Pubdate: Tue, 22 Feb 2011
Source: Seattle Times (WA)
Copyright: 2011 The Seattle Times Company
Author: Robert Sharpe


Seattle City Attorney Pete Holmes is to be commended for boldly
speaking out against marijuana prohibition ["It's time to legalize,
tax and regulate marijuana," Opinion, Feb. 17]. If health outcomes
determined drug laws instead of cultural norms, marijuana would be

Unlike alcohol, marijuana has never been shown to cause an overdose
death, nor does it share the addictive properties of tobacco.
Marijuana can be harmful if abused, but jail cells are inappropriate
as health interventions and ineffective as deterrents. The first
marijuana laws were enacted in response to Mexican immigration during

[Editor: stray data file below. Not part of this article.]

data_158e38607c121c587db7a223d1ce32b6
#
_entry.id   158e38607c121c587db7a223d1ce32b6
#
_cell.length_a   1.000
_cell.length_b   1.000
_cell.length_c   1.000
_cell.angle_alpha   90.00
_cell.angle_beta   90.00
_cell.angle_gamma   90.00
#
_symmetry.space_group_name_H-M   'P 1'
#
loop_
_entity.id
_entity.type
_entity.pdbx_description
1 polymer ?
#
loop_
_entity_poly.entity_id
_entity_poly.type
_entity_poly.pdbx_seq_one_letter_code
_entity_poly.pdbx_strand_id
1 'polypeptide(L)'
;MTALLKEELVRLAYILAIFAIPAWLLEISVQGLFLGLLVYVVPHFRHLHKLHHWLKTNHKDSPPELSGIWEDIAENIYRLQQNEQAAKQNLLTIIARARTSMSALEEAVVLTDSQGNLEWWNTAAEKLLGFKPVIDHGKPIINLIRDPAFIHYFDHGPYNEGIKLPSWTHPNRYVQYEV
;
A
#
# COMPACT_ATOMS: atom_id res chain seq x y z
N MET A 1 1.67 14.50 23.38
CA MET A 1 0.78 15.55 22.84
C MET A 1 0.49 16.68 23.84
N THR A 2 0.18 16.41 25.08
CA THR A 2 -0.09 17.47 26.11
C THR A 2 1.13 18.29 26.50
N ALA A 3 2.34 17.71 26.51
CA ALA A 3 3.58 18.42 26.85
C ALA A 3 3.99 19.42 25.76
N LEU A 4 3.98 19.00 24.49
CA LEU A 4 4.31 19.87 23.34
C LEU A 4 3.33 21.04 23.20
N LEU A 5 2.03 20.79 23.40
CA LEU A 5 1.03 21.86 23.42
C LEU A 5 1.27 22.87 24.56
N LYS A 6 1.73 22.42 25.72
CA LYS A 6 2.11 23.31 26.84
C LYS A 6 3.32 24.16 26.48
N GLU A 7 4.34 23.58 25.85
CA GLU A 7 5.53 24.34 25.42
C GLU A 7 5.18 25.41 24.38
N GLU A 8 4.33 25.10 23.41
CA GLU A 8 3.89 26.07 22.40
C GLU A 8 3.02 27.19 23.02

the early 1900s, despite opposition from the American Medical

Dire warnings that marijuana inspires homicidal rages have been
counterproductive at best. White Americans did not even begin to smoke
pot until a soon-to-be entrenched federal bureaucracy began funding
reefer-madness propaganda. Marijuana prohibition has failed miserably
as a deterrent.

The U.S. has higher rates of marijuana use than the Netherlands, where
marijuana is legally available to adults. The only clear winners in
the war on marijuana are drug cartels and shameless tough-on-drugs
politicians who've built careers confusing the drug war's collateral
damage with a relatively harmless plant.

- --Robert Sharpe, policy analyst, Common Sense for Drug Policy,
Washington, D.C.  
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